Analysis of the 2023 Ontario Budget

Is the Ontario 2023 budget really ‘working for you’?

7 key takeaways you won’t hear in the talking points

1) Medical care bullies investments in the wider determinants of health

Medical care continues to be the big winner (or big bully?) in the Ontario budget. At over $87.6 billion in annual spending by 2025, medical care receives more spending than child care, education, social services, and housing combined. Annual spending on medical care will rise from $74.9 billion in 2022 to $87.6 billion in 2025.  That $12.7 billion annual increase in the budget for medical is as large as the entire budget for postsecondary.

As Ontarians struggle with long wait times and not enough access to doctors, it makes sense to inject some new funds into our medical system.  But what the Ontario Budget overlooks is that medical care accounts for only 25% of our health.  Medical care was never supposed to go it alone – it’s meant to be part of a wider system supporting people with the things they need for good health, like decent earnings, homes, child care, and a sustainable planet.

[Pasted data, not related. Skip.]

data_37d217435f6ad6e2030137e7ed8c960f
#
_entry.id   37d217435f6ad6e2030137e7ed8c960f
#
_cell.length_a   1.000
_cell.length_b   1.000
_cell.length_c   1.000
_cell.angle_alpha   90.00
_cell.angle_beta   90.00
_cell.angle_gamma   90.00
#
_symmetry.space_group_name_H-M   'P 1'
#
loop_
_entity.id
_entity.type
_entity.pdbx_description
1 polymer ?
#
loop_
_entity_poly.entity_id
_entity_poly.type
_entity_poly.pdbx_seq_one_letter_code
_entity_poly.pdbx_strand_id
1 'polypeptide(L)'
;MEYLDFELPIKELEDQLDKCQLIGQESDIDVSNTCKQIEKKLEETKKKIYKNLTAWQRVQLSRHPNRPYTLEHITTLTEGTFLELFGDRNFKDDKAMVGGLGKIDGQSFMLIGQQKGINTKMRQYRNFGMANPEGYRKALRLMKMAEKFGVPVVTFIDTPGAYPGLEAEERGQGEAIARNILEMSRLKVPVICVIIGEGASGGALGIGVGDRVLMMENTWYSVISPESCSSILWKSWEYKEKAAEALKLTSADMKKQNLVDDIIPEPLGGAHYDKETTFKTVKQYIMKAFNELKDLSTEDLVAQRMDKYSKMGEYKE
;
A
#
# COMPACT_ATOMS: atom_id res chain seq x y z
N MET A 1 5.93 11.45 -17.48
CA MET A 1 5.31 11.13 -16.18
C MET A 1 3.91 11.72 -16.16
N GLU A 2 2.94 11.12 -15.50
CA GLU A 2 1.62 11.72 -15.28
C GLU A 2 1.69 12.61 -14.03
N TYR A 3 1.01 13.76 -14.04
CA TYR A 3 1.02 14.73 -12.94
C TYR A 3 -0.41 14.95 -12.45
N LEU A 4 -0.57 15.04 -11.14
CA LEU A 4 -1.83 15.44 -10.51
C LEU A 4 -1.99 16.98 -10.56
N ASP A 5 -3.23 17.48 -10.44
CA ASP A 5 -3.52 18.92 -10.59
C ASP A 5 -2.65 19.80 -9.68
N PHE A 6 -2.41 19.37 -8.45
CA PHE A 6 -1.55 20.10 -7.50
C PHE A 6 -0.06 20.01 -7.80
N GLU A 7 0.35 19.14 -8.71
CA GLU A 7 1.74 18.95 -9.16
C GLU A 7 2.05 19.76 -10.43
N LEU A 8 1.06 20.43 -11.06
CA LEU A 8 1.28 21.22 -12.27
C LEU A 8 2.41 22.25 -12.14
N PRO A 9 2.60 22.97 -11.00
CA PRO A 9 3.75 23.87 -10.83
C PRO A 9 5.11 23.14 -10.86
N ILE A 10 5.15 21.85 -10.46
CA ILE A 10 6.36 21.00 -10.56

We’re grateful that we can call on the fire department to put out the flames when we need them, but preventing fires is much less deadly, damaging and costly. So it is with health care.  Waiting to invest until people are ill is like showing up with hoses once the fire is already raging.  We need to prevent sparks from getting out of hand. This means clinics and hospitals should be the last stop, not the first stop, in our health system.  The first stops for good health are found in our neighbourhoods, jobs, child cares and schools – something the pandemic made painfully clear.